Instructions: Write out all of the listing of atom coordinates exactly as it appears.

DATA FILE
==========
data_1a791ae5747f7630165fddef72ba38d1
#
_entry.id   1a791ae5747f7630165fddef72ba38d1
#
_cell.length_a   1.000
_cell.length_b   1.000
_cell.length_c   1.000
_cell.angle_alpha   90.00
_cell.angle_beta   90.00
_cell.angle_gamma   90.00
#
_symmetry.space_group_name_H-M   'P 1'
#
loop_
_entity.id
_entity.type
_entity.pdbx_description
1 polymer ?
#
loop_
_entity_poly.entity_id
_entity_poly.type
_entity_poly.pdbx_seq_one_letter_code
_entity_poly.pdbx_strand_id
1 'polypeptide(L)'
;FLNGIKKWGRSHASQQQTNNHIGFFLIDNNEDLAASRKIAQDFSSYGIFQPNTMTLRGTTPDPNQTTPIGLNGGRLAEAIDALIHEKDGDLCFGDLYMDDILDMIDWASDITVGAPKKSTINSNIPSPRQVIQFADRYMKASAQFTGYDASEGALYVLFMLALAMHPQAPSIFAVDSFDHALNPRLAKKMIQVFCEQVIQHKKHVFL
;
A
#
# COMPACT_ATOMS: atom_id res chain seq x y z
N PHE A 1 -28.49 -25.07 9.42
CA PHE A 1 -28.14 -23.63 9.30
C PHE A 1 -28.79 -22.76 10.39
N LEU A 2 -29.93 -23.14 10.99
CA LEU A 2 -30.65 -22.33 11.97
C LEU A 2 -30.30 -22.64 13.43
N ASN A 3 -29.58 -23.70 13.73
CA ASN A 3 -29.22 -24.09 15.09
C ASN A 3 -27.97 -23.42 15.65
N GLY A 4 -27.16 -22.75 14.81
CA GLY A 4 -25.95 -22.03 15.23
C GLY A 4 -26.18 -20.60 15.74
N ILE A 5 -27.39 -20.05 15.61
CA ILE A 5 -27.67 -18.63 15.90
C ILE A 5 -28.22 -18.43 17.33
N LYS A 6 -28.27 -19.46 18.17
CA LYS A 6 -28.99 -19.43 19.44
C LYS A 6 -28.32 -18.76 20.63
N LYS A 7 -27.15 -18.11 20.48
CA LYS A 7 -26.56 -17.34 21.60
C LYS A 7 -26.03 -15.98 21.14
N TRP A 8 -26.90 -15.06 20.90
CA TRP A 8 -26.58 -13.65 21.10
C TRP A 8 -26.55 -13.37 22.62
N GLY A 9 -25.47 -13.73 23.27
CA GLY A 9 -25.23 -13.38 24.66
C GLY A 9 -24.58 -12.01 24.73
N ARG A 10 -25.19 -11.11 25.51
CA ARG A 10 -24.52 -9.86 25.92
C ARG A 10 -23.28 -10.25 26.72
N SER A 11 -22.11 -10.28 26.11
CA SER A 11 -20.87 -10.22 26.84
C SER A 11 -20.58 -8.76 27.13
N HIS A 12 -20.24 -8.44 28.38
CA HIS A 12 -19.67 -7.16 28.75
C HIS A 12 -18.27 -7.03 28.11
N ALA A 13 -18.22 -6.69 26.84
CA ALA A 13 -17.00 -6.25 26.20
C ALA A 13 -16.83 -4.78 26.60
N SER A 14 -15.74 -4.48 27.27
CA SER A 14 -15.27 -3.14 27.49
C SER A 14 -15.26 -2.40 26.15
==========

data_1a791ae5747f7630165fddef72ba38d1
#
_entry.id   1a791ae5747f7630165fddef72ba38d1
#
_cell.length_a   1.000
_cell.length_b   1.000
_cell.length_c   1.000
_cell.angle_alpha   90.00
_cell.angle_beta   90.00
_cell.angle_gamma   90.00
#
_symmetry.space_group_name_H-M   'P 1'
#
loop_
_entity.id
_entity.type
_entity.pdbx_description
1 polymer ?
#
loop_
_entity_poly.entity_id
_entity_poly.type
_entity_poly.pdbx_seq_one_letter_code
_entity_poly.pdbx_strand_id
1 'polypeptide(L)'
;FLNGIKKWGRSHASQQQTNNHIGFFLIDNNEDLAASRKIAQDFSSYGIFQPNTMTLRGTTPDPNQTTPIGLNGGRLAEAIDALIHEKDGDLCFGDLYMDDILDMIDWASDITVGAPKKSTINSNIPSPRQVIQFADRYMKASAQFTGYDASEGALYVLFMLALAMHPQAPSIFAVDSFDHALNPRLAKKMIQVFCEQVIQHKKHVFL
;
A
#
# COMPACT_ATOMS: atom_id res chain seq x y z
N PHE A 1 -28.49 -25.07 9.42
CA PHE A 1 -28.14 -23.63 9.30
C PHE A 1 -28.79 -22.76 10.39
N LEU A 2 -29.93 -23.14 10.99
CA LEU A 2 -30.65 -22.33 11.97
C LEU A 2 -30.30 -22.64 13.43
N ASN A 3 -29.58 -23.70 13.73
CA ASN A 3 -29.22 -24.09 15.09
C ASN A 3 -27.97 -23.42 15.65
N GLY A 4 -27.16 -22.75 14.81
CA GLY A 4 -25.95 -22.03 15.23
C GLY A 4 -26.18 -20.60 15.74
N ILE A 5 -27.39 -20.05 15.61
CA ILE A 5 -27.67 -18.63 15.90
C ILE A 5 -28.22 -18.43 17.33
N LYS A 6 -28.27 -19.46 18.17
CA LYS A 6 -28.99 -19.43 19.44
C LYS A 6 -28.32 -18.76 20.63
N LYS A 7 -27.15 -18.11 20.48
CA LYS A 7 -26.56 -17.34 21.60
C LYS A 7 -26.03 -15.98 21.14
N TRP A 8 -26.90 -15.06 20.90
CA TRP A 8 -26.58 -13.65 21.10
C TRP A 8 -26.55 -13.37 22.62
N GLY A 9 -25.47 -13.73 23.27
CA GLY A 9 -25.23 -13.38 24.66
C GLY A 9 -24.58 -12.01 24.73
N ARG A 10 -25.19 -11.11 25.51
CA ARG A 10 -24.52 -9.86 25.92
C ARG A 10 -23.28 -10.25 26.72
N SER A 11 -22.11 -10.28 26.11
CA SER A 11 -20.87 -10.22 26.84
C SER A 11 -20.58 -8.76 27.13
N HIS A 12 -20.24 -8.44 28.38
CA HIS A 12 -19.67 -7.16 28.75
C HIS A 12 -18.27 -7.03 28.11
N ALA A 13 -18.22 -6.69 26.84
CA ALA A 13 -17.00 -6.25 26.20
C ALA A 13 -16.83 -4.78 26.60
N SER A 14 -15.74 -4.48 27.27
CA SER A 14 -15.27 -3.14 27.49
C SER A 14 -15.26 -2.40 26.15